Have you turned DHCP off in your computer? If it s so you can re-enable it.
    If you have a modded Hilink UI then you could have disabled the DHCP server.
    In that case you could set 192.168.8.2 as static IP for the ethernet over USB interface of your computer.
    The hilink device should be available at http://192.168.8.1
    Good luck!

Posted at 15:04 March 7, 2016
Jeff
Reply
Author

Thanks Antonio. Yes, I disabled the DHCP server on the device. I am without it now for 2 days, but will try as described by setting a static on my machine and going in that way.

Posted at 16:06 June 23, 2016
AugustQ
Reply
Author

Hi,

thakns for your explanations, but I’m still struggling with this stick.

I have here :
– a TP-Link WR1043ND router with OpenWrt (Gluon, Chaos Calmer)
– I think all relevant packages are installed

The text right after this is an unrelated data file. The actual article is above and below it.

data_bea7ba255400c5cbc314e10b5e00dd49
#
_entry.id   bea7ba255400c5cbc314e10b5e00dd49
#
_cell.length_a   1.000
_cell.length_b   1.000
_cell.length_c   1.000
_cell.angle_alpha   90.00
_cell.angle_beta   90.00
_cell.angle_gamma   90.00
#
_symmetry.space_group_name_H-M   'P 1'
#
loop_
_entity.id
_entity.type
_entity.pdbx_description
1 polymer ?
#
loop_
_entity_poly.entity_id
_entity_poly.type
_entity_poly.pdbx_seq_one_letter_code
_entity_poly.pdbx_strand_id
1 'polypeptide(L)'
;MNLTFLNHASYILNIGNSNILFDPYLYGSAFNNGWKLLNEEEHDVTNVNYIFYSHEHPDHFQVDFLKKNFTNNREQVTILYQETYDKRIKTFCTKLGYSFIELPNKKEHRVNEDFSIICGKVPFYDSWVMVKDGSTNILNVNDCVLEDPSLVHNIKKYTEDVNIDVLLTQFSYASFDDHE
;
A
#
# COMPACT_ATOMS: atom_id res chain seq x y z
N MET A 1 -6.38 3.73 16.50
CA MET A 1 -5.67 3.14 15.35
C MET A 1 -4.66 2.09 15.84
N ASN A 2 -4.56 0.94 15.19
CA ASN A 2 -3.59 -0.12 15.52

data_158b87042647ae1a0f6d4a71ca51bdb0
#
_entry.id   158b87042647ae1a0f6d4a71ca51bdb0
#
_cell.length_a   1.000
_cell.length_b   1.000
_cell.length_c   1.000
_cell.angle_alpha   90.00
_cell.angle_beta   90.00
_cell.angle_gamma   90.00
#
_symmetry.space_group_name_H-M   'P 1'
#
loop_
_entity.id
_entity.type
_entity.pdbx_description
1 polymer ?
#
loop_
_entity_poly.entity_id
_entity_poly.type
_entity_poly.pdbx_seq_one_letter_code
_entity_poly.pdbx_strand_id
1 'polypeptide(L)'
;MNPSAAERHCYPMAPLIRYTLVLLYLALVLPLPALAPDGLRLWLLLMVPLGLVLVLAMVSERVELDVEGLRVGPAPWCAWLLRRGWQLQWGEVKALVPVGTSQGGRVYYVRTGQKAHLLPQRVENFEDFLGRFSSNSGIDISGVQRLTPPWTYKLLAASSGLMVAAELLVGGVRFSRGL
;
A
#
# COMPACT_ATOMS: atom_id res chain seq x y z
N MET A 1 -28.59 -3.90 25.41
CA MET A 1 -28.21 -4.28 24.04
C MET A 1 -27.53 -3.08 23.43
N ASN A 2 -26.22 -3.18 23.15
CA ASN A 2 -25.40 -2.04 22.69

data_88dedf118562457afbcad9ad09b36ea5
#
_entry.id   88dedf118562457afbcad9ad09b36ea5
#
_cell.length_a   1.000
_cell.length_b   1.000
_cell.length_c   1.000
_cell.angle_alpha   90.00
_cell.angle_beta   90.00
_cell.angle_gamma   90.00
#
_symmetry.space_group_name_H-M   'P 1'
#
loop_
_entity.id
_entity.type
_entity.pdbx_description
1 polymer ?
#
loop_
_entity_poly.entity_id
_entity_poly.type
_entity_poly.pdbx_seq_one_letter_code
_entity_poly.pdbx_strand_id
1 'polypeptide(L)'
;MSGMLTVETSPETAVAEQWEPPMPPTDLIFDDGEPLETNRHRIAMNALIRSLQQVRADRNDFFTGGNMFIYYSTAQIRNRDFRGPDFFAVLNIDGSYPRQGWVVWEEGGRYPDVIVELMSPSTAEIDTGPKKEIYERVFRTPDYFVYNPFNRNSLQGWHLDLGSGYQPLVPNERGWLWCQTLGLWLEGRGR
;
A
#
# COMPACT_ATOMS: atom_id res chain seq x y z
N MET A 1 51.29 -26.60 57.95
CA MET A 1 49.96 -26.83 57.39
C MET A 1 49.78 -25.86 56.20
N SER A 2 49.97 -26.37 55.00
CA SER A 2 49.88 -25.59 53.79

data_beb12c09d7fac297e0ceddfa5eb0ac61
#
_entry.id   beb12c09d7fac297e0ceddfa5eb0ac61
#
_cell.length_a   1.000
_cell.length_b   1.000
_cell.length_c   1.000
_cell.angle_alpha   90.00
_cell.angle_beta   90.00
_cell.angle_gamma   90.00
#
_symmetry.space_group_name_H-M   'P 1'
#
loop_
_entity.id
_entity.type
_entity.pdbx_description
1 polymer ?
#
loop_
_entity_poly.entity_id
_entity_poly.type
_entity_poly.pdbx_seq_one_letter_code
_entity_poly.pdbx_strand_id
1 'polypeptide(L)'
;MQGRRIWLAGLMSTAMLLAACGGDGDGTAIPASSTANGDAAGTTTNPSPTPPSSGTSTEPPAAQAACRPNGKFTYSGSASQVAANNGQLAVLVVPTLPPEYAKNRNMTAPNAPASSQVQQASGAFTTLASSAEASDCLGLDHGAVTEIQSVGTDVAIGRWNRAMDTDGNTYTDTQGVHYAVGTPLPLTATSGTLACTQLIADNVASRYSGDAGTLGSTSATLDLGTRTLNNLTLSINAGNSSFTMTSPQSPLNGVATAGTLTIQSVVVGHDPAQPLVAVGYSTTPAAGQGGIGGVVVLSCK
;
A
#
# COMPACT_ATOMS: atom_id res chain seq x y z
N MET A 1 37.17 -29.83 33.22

– a Huawei E3372 LTE-stick

dmesg delivers:
[ 339.480000] usb 1-1: new high-speed USB device number 2 using ehci-platform
[ 339.970000] usb 1-1: USB disconnect, device number 2
[ 340.660000] usb 1-1: new high-speed USB device number 3 using ehci-platform
[ 341.000000] cdc_ether 1-1:1.0 eth2: register ‘cdc_ether’ at usb-ehci-platform.0-1, CDC Ethernet Device, 0c:5b:8f:27:9a:64

but ifconfig does not show me eth2.

Do you have a tip for me?
Thanks
AugustQ

    Posted at 12:34 August 29, 2016
    Denis
    Reply
    Author

    Hi, have resolved your issue? I have the same problem with the same device
    Thanks

    Denis

Posted at 23:58 July 28, 2016
lsr
Reply
Author

The better solution is to put the stick in NCM mode and NOT use it in hilink mode (see http://blog.asiantuntijakaveri.fi/2015/07/convert-huawei-e3372h-153-from.html ) to avoid NAT on the stick. This works on OpenWRT with the appropriate modules (too lazy to look them up on my openwrt now)

Posted at 01:42 February 8, 2017
Hassine
Reply
Author

It works fine with this method however the speed of connection become too slow <3M/seconde in spite of 38M when the modem E3372 is branched directly to Pc

Posted at 14:45 July 13, 2017
AugustQ
Reply
Author

Hi,

some days ago I found a solution: you need the packages usb-modeswitch wwan
that’s all. It worked like a charme. retested with a frehs installation of OpenWrt.